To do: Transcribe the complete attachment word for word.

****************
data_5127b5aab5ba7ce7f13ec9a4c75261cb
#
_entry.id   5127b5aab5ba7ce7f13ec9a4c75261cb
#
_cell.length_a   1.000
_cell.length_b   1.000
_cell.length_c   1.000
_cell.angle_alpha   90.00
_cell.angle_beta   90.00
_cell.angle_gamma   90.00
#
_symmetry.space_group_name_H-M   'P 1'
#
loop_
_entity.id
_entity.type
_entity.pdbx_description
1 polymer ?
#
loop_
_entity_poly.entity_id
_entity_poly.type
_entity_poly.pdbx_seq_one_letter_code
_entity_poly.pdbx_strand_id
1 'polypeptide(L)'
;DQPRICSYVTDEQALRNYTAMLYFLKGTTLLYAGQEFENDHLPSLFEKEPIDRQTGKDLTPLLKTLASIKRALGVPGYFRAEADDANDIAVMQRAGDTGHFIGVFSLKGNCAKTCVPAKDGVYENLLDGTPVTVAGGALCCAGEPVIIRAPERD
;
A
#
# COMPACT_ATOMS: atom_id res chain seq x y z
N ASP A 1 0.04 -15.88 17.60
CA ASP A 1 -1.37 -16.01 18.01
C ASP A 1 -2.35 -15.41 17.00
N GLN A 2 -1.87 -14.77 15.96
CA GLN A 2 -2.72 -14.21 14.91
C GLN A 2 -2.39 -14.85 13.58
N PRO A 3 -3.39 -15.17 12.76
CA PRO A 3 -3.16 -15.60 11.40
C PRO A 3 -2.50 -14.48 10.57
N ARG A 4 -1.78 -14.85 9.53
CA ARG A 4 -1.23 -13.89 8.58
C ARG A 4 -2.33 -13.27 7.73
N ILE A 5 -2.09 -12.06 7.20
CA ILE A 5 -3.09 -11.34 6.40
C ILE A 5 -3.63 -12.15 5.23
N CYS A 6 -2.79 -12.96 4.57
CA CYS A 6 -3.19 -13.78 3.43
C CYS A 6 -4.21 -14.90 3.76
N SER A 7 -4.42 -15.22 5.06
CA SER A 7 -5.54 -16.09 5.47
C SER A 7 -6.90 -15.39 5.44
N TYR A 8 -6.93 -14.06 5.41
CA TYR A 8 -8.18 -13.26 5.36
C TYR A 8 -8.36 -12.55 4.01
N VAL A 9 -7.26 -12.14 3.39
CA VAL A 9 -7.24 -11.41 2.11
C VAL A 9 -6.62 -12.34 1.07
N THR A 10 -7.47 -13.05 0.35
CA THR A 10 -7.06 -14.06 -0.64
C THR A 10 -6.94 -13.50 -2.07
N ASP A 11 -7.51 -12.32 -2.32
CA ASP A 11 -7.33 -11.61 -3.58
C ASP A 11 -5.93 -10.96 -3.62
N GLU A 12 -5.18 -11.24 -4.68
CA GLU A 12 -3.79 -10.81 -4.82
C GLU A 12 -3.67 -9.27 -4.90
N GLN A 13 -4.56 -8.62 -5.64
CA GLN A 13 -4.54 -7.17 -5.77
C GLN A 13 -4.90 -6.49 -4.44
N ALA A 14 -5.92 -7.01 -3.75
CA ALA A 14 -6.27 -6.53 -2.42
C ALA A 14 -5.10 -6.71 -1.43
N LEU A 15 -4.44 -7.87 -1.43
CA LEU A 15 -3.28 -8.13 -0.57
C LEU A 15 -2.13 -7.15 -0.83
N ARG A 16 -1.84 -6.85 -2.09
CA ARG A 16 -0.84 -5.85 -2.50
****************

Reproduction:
data_5127b5aab5ba7ce7f13ec9a4c75261cb
#
_entry.id   5127b5aab5ba7ce7f13ec9a4c75261cb
#
_cell.length_a   1.000
_cell.length_b   1.000
_cell.length_c   1.000
_cell.angle_alpha   90.00
_cell.angle_beta   90.00
_cell.angle_gamma   90.00
#
_symmetry.space_group_name_H-M   'P 1'
#
loop_
_entity.id
_entity.type
_entity.pdbx_description
1 polymer ?
#
loop_
_entity_poly.entity_id
_entity_poly.type
_entity_poly.pdbx_seq_one_letter_code
_entity_poly.pdbx_strand_id
1 'polypeptide(L)'
;DQPRICSYVTDEQALRNYTAMLYFLKGTTLLYAGQEFENDHLPSLFEKEPIDRQTGKDLTPLLKTLASIKRALGVPGYFRAEADDANDIAVMQRAGDTGHFIGVFSLKGNCAKTCVPAKDGVYENLLDGTPVTVAGGALCCAGEPVIIRAPERD
;
A
#
# COMPACT_ATOMS: atom_id res chain seq x y z
N ASP A 1 0.04 -15.88 17.60
CA ASP A 1 -1.37 -16.01 18.01
C ASP A 1 -2.35 -15.41 17.00
N GLN A 2 -1.87 -14.77 15.96
CA GLN A 2 -2.72 -14.21 14.91
C GLN A 2 -2.39 -14.85 13.58
N PRO A 3 -3.39 -15.17 12.76
CA PRO A 3 -3.16 -15.60 11.40
C PRO A 3 -2.50 -14.48 10.57
N ARG A 4 -1.78 -14.85 9.53
CA ARG A 4 -1.23 -13.89 8.58
C ARG A 4 -2.33 -13.27 7.73
N ILE A 5 -2.09 -12.06 7.20
CA ILE A 5 -3.09 -11.34 6.40
C ILE A 5 -3.63 -12.15 5.23
N CYS A 6 -2.79 -12.96 4.57
CA CYS A 6 -3.19 -13.78 3.43
C CYS A 6 -4.21 -14.90 3.76
N SER A 7 -4.42 -15.22 5.06
CA SER A 7 -5.54 -16.09 5.47
C SER A 7 -6.90 -15.39 5.44
N TYR A 8 -6.93 -14.06 5.41
CA TYR A 8 -8.18 -13.26 5.36
C TYR A 8 -8.36 -12.55 4.01
N VAL A 9 -7.26 -12.14 3.39
CA VAL A 9 -7.24 -11.41 2.11
C VAL A 9 -6.62 -12.34 1.07
N THR A 10 -7.47 -13.05 0.35
CA THR A 10 -7.06 -14.06 -0.64
C THR A 10 -6.94 -13.50 -2.07
N ASP A 11 -7.51 -12.32 -2.32
CA ASP A 11 -7.33 -11.61 -3.58
C ASP A 11 -5.93 -10.96 -3.62
N GLU A 12 -5.18 -11.24 -4.68
CA GLU A 12 -3.79 -10.81 -4.82
C GLU A 12 -3.67 -9.27 -4.90
N GLN A 13 -4.56 -8.62 -5.64
CA GLN A 13 -4.54 -7.17 -5.77
C GLN A 13 -4.90 -6.49 -4.44
N ALA A 14 -5.92 -7.01 -3.75
CA ALA A 14 -6.27 -6.53 -2.42
C ALA A 14 -5.10 -6.71 -1.43
N LEU A 15 -4.44 -7.87 -1.43
CA LEU A 15 -3.28 -8.13 -0.57
C LEU A 15 -2.13 -7.15 -0.83
N ARG A 16 -1.84 -6.85 -2.09
CA ARG A 16 -0.84 -5.85 -2.50